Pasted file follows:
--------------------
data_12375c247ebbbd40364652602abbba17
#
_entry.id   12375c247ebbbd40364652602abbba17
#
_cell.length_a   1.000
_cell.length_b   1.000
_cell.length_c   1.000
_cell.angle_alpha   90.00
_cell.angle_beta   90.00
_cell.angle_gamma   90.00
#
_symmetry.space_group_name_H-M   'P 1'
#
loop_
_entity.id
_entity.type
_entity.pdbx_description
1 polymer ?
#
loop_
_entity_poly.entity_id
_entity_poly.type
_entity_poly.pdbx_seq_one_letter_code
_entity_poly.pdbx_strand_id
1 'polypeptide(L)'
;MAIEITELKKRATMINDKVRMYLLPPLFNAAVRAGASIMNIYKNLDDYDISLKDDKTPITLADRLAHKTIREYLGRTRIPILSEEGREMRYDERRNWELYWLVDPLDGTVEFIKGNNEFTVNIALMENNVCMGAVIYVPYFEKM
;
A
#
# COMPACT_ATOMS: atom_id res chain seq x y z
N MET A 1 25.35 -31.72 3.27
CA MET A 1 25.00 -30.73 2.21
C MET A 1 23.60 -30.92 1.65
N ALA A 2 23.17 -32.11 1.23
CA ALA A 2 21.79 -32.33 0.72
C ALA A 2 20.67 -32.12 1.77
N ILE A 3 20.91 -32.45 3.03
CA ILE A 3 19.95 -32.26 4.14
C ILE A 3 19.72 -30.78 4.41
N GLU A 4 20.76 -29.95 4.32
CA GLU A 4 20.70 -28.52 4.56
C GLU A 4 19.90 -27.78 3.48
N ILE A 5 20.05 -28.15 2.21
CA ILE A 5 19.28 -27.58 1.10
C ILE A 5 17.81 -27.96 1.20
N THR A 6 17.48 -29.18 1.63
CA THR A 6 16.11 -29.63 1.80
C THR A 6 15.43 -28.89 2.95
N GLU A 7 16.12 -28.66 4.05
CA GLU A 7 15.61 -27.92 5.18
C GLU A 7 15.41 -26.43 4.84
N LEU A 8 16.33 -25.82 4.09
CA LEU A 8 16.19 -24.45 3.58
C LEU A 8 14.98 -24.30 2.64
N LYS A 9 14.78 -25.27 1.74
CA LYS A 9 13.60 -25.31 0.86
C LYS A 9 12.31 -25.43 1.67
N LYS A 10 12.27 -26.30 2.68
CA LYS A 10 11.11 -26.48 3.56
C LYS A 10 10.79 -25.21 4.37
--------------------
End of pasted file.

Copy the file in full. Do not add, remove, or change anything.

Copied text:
data_12375c247ebbbd40364652602abbba17
#
_entry.id   12375c247ebbbd40364652602abbba17
#
_cell.length_a   1.000
_cell.length_b   1.000
_cell.length_c   1.000
_cell.angle_alpha   90.00
_cell.angle_beta   90.00
_cell.angle_gamma   90.00
#
_symmetry.space_group_name_H-M   'P 1'
#
loop_
_entity.id
_entity.type
_entity.pdbx_description
1 polymer ?
#
loop_
_entity_poly.entity_id
_entity_poly.type
_entity_poly.pdbx_seq_one_letter_code
_entity_poly.pdbx_strand_id
1 'polypeptide(L)'
;MAIEITELKKRATMINDKVRMYLLPPLFNAAVRAGASIMNIYKNLDDYDISLKDDKTPITLADRLAHKTIREYLGRTRIPILSEEGREMRYDERRNWELYWLVDPLDGTVEFIKGNNEFTVNIALMENNVCMGAVIYVPYFEKM
;
A
#
# COMPACT_ATOMS: atom_id res chain seq x y z
N MET A 1 25.35 -31.72 3.27
CA MET A 1 25.00 -30.73 2.21
C MET A 1 23.60 -30.92 1.65
N ALA A 2 23.17 -32.11 1.23
CA ALA A 2 21.79 -32.33 0.72
C ALA A 2 20.67 -32.12 1.77
N ILE A 3 20.91 -32.45 3.03
CA ILE A 3 19.95 -32.26 4.14
C ILE A 3 19.72 -30.78 4.41
N GLU A 4 20.76 -29.95 4.32
CA GLU A 4 20.70 -28.52 4.56
C GLU A 4 19.90 -27.78 3.48
N ILE A 5 20.05 -28.15 2.21
CA ILE A 5 19.28 -27.58 1.10
C ILE A 5 17.81 -27.96 1.20
N THR A 6 17.48 -29.18 1.63
CA THR A 6 16.11 -29.63 1.80
C THR A 6 15.43 -28.89 2.95
N GLU A 7 16.12 -28.66 4.05
CA GLU A 7 15.61 -27.92 5.18
C GLU A 7 15.41 -26.43 4.84
N LEU A 8 16.33 -25.82 4.09
CA LEU A 8 16.19 -24.45 3.58
C LEU A 8 14.98 -24.30 2.64
N LYS A 9 14.78 -25.27 1.74
CA LYS A 9 13.60 -25.31 0.86
C LYS A 9 12.31 -25.43 1.67
N LYS A 10 12.27 -26.30 2.68
CA LYS A 10 11.11 -26.48 3.56
C LYS A 10 10.79 -25.21 4.37